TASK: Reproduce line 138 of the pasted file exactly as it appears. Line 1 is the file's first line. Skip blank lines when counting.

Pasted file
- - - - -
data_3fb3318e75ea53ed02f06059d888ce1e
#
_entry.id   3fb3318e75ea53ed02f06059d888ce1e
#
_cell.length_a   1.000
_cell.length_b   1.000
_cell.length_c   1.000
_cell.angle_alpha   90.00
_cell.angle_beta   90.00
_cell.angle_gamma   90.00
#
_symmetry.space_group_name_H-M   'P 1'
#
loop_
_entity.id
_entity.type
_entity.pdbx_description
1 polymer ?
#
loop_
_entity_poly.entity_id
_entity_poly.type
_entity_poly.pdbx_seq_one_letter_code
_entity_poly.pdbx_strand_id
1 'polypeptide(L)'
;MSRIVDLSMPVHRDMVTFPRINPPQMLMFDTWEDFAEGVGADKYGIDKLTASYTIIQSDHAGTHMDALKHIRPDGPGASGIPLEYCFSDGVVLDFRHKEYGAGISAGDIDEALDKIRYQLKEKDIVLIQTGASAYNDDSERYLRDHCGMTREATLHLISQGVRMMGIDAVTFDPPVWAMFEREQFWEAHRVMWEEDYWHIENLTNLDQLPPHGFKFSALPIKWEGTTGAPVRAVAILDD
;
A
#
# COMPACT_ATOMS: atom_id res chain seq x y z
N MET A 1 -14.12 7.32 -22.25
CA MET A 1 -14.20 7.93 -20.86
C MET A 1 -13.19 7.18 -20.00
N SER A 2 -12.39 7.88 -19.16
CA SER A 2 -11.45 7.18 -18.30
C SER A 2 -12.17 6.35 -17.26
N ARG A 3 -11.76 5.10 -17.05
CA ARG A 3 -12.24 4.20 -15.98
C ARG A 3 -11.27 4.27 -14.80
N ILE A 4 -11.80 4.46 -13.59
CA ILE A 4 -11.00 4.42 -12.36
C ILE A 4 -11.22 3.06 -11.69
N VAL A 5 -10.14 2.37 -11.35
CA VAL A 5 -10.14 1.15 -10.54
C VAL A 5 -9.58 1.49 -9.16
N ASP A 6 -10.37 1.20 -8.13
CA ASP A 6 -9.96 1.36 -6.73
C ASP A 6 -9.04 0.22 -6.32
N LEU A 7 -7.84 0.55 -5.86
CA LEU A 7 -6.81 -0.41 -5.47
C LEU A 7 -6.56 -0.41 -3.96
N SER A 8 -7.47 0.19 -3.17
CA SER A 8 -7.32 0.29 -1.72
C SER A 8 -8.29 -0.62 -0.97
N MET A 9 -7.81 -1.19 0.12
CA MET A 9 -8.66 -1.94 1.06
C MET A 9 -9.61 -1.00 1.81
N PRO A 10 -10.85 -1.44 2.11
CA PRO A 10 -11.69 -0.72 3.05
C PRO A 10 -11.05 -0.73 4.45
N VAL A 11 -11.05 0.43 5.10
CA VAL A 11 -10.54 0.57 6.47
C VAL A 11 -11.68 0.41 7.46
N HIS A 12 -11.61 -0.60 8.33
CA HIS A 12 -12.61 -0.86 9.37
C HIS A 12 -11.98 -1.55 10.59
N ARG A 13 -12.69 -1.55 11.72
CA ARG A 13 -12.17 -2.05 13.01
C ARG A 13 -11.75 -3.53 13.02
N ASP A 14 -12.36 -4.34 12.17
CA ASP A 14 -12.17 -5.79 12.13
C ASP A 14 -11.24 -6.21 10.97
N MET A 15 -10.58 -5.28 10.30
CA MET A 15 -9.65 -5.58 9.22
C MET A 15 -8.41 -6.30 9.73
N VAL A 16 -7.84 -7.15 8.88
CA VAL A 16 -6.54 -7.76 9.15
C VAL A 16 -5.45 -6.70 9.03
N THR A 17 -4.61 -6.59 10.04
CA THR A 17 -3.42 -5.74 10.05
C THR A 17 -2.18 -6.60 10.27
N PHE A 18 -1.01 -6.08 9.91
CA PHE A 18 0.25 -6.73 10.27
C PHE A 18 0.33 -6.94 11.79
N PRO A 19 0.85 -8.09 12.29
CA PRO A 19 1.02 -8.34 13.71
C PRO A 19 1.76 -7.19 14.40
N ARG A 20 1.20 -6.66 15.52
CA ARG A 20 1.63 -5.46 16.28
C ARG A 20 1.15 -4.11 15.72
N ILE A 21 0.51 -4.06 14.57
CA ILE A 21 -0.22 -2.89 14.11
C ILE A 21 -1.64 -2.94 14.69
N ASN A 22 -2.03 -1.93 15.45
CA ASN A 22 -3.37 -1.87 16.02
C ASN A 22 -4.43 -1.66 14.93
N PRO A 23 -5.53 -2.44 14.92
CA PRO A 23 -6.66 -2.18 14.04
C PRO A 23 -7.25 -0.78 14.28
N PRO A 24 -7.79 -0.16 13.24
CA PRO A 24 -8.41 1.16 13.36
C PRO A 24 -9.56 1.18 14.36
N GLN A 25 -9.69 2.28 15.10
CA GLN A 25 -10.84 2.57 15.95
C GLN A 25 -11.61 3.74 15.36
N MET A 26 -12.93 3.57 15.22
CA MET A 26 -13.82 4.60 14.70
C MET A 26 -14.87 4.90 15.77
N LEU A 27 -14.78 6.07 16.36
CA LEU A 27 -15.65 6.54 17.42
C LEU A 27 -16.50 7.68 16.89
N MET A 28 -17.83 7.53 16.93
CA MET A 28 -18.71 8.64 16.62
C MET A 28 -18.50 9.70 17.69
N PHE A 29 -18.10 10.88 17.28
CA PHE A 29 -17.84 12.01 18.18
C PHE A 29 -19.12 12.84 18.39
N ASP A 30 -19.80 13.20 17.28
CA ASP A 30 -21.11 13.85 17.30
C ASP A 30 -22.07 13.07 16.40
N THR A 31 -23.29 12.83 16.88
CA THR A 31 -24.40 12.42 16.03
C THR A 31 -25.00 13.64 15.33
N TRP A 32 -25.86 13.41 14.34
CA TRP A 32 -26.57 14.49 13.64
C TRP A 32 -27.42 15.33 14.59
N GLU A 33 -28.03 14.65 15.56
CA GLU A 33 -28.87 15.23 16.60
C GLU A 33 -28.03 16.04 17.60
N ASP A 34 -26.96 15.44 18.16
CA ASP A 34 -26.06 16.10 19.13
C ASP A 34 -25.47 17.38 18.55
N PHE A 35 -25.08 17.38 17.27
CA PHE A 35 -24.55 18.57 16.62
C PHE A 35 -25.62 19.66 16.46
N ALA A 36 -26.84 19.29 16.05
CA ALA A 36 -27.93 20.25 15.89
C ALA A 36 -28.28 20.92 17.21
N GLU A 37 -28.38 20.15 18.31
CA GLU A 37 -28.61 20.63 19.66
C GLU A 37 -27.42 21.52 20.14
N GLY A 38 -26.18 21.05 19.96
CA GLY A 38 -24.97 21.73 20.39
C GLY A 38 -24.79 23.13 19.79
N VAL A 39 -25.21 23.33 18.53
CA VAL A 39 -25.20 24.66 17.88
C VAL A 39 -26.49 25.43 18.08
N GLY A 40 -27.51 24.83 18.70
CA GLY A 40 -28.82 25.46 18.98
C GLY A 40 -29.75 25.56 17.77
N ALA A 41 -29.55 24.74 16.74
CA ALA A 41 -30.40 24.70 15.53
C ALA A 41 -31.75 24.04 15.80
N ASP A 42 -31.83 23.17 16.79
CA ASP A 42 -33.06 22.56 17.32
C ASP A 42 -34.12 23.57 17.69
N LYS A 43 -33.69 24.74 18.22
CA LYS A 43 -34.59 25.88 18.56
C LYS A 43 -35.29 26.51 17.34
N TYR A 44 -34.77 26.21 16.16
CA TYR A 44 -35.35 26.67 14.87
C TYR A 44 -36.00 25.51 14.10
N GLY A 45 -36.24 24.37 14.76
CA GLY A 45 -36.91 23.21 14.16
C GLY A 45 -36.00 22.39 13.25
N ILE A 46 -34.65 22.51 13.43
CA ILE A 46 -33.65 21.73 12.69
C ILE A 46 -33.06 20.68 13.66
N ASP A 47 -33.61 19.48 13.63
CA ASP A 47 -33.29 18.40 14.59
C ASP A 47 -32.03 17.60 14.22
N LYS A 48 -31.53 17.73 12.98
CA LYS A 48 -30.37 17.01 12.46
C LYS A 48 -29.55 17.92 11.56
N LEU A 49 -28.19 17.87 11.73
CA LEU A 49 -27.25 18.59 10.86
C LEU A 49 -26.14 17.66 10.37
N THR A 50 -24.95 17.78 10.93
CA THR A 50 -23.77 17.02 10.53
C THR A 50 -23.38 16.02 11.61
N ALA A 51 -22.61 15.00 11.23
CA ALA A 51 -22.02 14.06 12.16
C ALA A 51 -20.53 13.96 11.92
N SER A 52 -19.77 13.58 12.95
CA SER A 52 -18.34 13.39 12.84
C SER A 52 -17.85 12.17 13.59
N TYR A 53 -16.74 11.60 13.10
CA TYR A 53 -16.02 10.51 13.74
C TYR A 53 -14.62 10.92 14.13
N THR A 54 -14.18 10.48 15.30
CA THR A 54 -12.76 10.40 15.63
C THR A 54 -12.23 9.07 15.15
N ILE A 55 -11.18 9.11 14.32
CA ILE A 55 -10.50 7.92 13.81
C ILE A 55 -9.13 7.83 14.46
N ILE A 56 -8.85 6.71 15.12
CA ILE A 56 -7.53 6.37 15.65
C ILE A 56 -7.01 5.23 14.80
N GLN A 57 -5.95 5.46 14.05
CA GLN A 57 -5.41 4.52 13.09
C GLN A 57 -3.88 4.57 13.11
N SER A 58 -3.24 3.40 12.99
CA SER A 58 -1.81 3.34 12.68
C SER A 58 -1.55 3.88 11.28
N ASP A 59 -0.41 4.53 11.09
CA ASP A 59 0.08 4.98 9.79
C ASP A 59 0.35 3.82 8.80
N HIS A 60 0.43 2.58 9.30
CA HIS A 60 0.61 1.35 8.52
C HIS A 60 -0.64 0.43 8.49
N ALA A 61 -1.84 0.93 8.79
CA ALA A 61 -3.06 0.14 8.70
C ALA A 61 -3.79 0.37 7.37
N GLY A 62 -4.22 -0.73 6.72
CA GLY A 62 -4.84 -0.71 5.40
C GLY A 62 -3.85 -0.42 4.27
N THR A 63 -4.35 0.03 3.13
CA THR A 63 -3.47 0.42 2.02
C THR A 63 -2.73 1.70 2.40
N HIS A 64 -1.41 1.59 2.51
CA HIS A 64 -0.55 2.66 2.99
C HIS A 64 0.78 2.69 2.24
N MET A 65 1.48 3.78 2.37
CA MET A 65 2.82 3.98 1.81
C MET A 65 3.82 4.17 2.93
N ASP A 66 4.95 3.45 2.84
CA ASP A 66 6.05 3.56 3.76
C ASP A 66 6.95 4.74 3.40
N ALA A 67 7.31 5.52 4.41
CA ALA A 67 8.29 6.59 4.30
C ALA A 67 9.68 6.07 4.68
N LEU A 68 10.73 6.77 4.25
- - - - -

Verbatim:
C ALA A 36 -28.28 20.92 17.21